Civil Servants and Sierra Leone: Wanted: a defender for Whitehall's wily ways

Click to follow
THERE is a guilty politician at the heart of the arms to Sierra Leone affair.

Yet the woman concerned, Baroness Symons of Vernham Dean, stands accused not for anything she may or may not have done in her role as Foreign Office minister in the Lords.

Her sin stems from her previous incarnation as leader of the top civil servants' union, the First Division Association. What Liz Symons, as she then was, did not do was say - publicly - that the shock-horror response to the conduct of civil servants as described in the Scott inquiry into arms for Iraq was entirely misplaced. All the judge did was characterise Whitehall's common culture. That's how it is in the upper branches of the great oak of state. They sit there, on her shelves, the many volumes of Scott, and all their analysis of what it is that civil servants do has never once been registered as accurate - and appropriate - by those responsible for tending the ethic of public service.

It's not just her, of course. Those same volumes also squat on the shelves in the masters' lodging at University College, Oxford, to which by Establishment magic Cabinet Secretary Robin Butler was translated on his retirement last year. Where was his programmatic statement to follow the Scott report on arms for Iraq?

His successor as head of the civil service, Sir Richard Wilson, is supposed to be considering another Scott finding, about the dead-weight of departmentalism in modern British government - something Tony Blair desperately needs to break down if his cross-cutting social policy initiatives are to have a chance of success. But Sir Richard has turned out to be a mandarin mute: no public speeches, no presence among his colleagues who, following their ministers, bed daily ever deeper in their departmental fastnesses.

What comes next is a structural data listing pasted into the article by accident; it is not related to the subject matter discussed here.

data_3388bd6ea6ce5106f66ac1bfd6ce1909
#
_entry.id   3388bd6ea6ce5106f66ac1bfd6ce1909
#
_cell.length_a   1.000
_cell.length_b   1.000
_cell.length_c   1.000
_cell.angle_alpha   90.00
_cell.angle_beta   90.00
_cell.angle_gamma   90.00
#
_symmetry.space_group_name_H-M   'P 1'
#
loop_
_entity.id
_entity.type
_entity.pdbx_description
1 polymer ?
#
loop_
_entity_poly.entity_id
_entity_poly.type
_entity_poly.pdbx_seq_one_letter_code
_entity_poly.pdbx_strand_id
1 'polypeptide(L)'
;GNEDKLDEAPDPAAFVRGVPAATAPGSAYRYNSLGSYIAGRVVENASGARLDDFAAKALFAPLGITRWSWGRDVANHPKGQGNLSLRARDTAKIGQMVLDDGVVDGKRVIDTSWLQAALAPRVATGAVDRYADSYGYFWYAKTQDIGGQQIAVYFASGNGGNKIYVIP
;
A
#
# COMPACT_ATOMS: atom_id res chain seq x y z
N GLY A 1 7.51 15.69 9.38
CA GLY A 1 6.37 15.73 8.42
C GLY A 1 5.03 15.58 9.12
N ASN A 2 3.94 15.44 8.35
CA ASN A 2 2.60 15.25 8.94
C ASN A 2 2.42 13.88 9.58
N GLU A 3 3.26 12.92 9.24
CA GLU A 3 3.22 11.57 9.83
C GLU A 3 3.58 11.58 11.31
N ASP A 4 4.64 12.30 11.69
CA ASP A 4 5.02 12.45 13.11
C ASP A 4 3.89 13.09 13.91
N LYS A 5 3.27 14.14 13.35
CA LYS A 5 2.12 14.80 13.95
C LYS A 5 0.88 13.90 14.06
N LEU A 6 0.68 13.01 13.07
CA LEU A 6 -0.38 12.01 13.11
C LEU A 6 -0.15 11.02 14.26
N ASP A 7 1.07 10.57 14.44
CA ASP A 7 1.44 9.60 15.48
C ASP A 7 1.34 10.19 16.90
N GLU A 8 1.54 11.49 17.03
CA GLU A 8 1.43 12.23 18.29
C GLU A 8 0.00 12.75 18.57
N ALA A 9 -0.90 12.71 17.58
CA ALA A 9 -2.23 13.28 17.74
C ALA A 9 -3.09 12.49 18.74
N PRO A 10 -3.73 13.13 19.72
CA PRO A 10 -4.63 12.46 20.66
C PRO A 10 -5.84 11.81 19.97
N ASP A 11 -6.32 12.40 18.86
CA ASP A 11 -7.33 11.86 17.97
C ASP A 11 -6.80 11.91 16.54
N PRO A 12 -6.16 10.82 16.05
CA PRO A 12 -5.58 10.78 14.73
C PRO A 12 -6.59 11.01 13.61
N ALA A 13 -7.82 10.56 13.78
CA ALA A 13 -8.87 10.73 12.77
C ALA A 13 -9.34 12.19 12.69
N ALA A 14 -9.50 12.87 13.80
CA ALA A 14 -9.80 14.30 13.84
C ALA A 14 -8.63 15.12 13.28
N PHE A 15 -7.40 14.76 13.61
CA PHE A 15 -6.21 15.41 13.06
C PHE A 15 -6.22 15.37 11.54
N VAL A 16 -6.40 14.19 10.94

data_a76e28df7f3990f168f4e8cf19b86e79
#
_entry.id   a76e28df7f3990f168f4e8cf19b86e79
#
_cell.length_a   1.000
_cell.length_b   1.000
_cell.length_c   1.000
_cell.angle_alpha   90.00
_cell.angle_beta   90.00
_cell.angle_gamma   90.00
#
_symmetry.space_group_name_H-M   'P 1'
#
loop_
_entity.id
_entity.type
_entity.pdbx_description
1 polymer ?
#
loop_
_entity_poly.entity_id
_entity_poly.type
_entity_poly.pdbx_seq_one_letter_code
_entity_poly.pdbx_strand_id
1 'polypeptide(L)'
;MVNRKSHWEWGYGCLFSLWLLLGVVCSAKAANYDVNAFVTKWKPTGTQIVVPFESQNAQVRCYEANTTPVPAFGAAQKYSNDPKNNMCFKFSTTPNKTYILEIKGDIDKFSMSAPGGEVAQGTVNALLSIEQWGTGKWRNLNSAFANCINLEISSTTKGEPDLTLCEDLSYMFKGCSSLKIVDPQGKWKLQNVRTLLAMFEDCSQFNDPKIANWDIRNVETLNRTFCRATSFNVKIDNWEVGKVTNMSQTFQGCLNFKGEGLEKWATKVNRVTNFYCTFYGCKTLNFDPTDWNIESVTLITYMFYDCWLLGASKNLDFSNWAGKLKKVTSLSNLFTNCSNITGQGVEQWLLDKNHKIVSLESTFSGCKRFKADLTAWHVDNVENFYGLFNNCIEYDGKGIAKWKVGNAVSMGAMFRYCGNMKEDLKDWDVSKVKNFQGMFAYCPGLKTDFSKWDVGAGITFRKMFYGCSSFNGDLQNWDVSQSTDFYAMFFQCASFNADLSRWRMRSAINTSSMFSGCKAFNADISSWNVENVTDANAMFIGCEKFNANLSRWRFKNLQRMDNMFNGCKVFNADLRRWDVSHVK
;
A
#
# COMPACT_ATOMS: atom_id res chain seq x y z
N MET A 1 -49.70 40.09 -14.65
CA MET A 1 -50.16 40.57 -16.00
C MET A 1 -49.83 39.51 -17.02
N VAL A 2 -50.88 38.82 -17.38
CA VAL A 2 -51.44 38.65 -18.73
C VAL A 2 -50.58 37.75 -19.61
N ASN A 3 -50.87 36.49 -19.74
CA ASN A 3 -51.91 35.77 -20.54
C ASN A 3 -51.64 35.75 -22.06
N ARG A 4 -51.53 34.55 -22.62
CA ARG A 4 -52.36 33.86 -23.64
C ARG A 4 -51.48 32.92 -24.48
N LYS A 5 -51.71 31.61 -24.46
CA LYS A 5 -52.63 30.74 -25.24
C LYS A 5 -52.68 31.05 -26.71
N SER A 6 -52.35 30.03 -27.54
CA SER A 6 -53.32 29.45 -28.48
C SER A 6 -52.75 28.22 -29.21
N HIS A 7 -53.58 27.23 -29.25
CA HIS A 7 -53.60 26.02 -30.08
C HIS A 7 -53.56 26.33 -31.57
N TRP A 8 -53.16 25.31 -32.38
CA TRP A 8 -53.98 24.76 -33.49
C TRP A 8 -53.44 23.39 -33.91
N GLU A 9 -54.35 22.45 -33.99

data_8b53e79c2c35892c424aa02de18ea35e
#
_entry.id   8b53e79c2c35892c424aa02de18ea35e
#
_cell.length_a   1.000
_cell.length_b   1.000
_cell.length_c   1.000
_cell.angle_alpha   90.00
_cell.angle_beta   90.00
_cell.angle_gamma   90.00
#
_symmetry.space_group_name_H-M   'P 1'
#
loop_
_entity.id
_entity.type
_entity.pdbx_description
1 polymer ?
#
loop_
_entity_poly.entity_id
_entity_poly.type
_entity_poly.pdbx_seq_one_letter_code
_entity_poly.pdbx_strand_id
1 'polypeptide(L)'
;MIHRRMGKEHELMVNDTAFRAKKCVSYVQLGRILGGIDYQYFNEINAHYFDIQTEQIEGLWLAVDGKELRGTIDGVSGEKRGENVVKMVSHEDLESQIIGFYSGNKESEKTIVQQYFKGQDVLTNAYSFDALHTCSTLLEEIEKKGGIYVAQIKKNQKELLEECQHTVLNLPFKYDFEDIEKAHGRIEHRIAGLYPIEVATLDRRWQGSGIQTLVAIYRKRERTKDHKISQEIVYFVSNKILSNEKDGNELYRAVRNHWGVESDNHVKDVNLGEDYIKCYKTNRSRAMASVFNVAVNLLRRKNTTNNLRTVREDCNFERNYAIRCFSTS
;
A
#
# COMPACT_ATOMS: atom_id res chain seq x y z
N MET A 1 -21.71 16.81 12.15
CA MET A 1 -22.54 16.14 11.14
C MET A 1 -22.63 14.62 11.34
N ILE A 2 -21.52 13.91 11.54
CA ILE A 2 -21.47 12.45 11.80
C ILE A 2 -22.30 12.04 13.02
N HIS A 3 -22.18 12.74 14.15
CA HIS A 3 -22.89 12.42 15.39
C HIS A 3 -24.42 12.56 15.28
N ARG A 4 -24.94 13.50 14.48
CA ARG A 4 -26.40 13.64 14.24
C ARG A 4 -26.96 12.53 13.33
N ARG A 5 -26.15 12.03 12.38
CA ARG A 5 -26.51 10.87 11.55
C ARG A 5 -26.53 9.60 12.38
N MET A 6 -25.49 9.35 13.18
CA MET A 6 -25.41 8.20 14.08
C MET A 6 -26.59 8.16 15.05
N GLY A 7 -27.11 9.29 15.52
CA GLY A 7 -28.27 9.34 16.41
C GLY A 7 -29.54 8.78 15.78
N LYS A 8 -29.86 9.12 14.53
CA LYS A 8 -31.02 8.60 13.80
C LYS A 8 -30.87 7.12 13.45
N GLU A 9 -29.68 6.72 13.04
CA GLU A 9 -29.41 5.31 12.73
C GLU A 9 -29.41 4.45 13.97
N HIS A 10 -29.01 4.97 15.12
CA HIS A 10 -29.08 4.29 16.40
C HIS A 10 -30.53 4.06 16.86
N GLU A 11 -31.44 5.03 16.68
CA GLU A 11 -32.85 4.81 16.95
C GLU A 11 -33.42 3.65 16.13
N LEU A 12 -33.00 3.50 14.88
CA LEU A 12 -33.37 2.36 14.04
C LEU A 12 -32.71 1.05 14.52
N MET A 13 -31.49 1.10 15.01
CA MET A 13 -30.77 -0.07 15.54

Labour has inherited a civil service without a soul. Officials applauded Tony Blair's triumphal entry into Downing Street. They told themselves this was the democratic system working well, alternating governments just as in the old days. Yet they know a host of profound questions about management and responsibility raised during the Tory years need answering, still. The official doctrine - from Eighties Cabinet Secretary Sir Robert Armstrong - that they are the mere creatures of their ministers, doing what they are told and no more was and remains one of the most callow and ineffective statements of their purpose and culture.

Already the Sierra Leone affair offers two lessons. The first - bad news for all those (T. Blair included) who want maximum coordination and coherence across the face of government - is that our system is remarkably plural and veers towards the anarchic. Departmentalism does rule OK.